18. 1 point
    Hi Shakes, I haven't felt moved to respond to posts lately but your difficulties cognitively are very close to my own so I know what it feels like to lose the person you once were and adjust to the very different person you have become. I'm having a tough time with social interactions whether it is family, friends, or strangers. I feel comfortable in my own surroundings with my husband but beyond that it is hard for me to interact. I have noticed that I do not easily make eye contact and I'm aware that my facial expression is not revealing what I'm feeling inside. I have a hard time coming up with things to say to people so I tend to ask the same questions (boring!!). Unlike Alzheimer disease, I am aware of these difficulties which seems to make the problem worse. I'm quite a bit older than you and can easily avoid social interactions - it must be very difficult for you at your age with a young family. Make sure that the people you are closest with understand that the disease is likely masking your inner feelings and ability to engage socially. Hang in there. Gardener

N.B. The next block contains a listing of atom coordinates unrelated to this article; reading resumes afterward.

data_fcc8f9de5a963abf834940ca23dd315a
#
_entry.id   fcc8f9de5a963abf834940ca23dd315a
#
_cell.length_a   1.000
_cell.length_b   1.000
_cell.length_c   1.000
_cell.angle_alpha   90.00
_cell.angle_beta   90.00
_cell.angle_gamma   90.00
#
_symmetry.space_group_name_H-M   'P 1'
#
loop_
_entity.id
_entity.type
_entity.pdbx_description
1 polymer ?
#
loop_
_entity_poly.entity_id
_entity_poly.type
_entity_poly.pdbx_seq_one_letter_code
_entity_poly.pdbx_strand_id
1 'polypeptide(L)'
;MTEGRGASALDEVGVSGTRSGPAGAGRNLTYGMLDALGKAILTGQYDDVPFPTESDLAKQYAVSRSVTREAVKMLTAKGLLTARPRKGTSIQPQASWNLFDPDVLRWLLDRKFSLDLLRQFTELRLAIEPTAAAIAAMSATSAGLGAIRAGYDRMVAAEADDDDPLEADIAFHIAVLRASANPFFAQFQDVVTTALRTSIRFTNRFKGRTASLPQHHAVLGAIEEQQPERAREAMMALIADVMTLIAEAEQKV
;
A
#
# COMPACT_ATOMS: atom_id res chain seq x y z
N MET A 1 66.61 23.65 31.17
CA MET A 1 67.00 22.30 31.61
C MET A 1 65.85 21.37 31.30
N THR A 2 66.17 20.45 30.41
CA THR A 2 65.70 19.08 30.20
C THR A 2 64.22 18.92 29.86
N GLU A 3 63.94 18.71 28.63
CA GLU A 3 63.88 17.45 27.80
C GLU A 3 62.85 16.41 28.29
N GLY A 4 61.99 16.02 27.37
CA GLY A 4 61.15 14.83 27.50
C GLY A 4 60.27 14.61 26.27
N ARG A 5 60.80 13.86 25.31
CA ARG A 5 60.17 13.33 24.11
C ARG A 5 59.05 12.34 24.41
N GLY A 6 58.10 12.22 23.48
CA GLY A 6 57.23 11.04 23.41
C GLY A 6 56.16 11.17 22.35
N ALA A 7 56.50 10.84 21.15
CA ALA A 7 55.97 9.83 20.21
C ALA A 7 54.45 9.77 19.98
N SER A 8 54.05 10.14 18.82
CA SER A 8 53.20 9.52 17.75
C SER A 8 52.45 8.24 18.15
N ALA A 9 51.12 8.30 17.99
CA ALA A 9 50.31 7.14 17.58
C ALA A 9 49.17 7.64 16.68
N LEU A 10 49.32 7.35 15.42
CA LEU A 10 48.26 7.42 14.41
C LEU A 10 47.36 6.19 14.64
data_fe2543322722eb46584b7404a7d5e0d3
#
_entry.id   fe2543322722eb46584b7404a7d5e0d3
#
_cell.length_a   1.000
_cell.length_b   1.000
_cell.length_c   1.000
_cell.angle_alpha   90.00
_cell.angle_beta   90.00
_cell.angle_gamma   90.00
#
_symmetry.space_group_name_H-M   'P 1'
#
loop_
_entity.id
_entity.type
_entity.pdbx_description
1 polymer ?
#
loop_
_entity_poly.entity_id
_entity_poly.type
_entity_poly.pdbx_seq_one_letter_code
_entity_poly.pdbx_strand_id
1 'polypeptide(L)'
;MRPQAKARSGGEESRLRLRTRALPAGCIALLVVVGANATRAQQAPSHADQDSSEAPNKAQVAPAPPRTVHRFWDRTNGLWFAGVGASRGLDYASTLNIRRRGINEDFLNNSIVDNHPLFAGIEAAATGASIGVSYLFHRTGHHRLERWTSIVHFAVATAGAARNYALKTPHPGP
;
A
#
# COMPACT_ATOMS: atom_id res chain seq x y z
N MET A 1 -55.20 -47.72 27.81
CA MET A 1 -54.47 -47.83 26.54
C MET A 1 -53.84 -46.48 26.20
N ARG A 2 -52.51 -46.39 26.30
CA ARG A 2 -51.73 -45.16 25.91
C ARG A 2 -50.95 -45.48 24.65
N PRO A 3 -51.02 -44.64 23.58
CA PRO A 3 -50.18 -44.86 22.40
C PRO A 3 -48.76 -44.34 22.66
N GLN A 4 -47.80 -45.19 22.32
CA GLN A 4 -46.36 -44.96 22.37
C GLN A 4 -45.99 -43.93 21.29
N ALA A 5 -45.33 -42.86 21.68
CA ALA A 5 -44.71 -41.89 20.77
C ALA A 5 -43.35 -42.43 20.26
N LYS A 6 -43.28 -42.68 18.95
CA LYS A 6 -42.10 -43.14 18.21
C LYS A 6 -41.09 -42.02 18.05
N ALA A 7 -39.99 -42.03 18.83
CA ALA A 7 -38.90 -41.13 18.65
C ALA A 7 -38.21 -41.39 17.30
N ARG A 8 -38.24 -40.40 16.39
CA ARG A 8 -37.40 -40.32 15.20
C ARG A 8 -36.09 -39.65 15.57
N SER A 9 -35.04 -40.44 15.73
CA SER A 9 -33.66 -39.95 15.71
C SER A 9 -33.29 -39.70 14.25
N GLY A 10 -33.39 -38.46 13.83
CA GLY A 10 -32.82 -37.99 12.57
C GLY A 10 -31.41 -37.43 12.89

19. 1 point
    Your wife is under tremendous stress but is still relatively young and not the one with the disease. I would be nicer to her if I were you. She has every reason to bail on you and could do it. I understand you are confused and scared about the future but keep in mind that you are not the only one this is affecting. Please check your meds with your doctor. Sometimes too much can make your mind go blank. It is so tough to have this happen to anyone. Nothing will be the same ever again and what you planned on will change now. Hang in there.
  20. 1 point
    NicoleZ- thanks for the advice. I forgot to say I'm already on sinemet ER. Sorry about that . I am planning to add amantadine and will post of that helps.